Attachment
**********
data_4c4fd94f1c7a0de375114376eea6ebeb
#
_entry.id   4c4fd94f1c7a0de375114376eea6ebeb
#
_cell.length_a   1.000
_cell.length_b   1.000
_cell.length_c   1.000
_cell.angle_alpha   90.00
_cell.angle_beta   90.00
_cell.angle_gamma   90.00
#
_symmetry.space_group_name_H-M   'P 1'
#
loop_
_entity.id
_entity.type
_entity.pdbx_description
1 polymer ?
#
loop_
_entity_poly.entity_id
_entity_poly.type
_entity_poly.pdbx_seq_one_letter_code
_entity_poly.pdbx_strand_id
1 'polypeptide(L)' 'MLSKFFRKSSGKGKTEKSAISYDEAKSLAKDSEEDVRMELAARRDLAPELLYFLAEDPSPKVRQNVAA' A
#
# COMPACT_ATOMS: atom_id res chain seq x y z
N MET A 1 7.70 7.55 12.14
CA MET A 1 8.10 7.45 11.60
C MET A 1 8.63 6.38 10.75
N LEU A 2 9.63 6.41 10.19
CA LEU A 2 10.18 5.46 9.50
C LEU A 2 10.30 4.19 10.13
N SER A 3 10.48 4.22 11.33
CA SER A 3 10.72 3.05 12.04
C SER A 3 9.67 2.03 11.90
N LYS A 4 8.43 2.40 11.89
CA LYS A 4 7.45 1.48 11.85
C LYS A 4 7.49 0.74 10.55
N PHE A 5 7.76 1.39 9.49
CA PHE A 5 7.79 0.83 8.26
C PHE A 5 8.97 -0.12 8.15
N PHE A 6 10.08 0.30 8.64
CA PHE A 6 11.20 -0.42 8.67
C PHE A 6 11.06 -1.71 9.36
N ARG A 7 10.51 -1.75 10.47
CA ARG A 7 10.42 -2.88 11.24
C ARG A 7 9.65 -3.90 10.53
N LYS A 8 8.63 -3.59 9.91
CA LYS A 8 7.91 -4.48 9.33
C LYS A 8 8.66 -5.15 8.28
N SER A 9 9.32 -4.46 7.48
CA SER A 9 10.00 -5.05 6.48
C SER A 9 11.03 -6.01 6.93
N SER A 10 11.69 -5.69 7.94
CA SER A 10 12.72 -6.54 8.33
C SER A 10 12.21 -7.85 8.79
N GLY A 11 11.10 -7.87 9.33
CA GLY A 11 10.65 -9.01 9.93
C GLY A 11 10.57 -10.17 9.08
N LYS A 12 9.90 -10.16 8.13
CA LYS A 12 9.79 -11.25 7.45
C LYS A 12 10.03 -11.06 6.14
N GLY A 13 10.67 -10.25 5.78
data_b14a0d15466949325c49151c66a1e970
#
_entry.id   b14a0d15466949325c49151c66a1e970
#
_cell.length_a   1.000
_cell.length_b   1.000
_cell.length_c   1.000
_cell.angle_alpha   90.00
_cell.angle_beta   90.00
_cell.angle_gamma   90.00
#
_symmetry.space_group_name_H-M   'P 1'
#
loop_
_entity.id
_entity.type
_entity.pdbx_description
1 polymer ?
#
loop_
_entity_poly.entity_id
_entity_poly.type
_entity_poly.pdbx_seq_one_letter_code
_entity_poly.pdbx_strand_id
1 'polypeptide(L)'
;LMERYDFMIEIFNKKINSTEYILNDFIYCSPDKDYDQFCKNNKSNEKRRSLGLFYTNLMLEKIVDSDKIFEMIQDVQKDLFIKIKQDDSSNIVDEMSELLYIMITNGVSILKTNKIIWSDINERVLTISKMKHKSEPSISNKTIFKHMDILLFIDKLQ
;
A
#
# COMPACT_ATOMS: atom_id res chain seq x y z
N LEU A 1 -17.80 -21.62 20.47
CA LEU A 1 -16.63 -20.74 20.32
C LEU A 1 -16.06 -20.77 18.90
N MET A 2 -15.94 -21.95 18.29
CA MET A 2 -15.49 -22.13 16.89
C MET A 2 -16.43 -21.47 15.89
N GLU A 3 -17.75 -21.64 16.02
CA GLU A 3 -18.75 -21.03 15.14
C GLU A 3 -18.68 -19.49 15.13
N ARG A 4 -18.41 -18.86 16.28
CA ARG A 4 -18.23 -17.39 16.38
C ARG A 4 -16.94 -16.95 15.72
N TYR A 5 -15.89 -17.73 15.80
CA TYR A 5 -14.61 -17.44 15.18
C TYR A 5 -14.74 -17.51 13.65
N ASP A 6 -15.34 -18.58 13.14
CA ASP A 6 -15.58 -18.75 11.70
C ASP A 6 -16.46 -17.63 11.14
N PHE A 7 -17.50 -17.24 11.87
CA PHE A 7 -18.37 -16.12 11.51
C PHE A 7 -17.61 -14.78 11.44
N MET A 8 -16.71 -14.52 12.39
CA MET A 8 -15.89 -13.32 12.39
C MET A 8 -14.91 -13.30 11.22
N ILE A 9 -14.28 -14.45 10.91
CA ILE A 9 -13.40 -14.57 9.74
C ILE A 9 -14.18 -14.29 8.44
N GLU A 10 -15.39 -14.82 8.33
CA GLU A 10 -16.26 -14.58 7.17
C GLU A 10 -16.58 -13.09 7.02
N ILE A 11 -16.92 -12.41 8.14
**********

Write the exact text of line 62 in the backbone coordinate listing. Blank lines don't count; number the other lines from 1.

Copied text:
CA LYS A 12 9.79 -11.25 7.45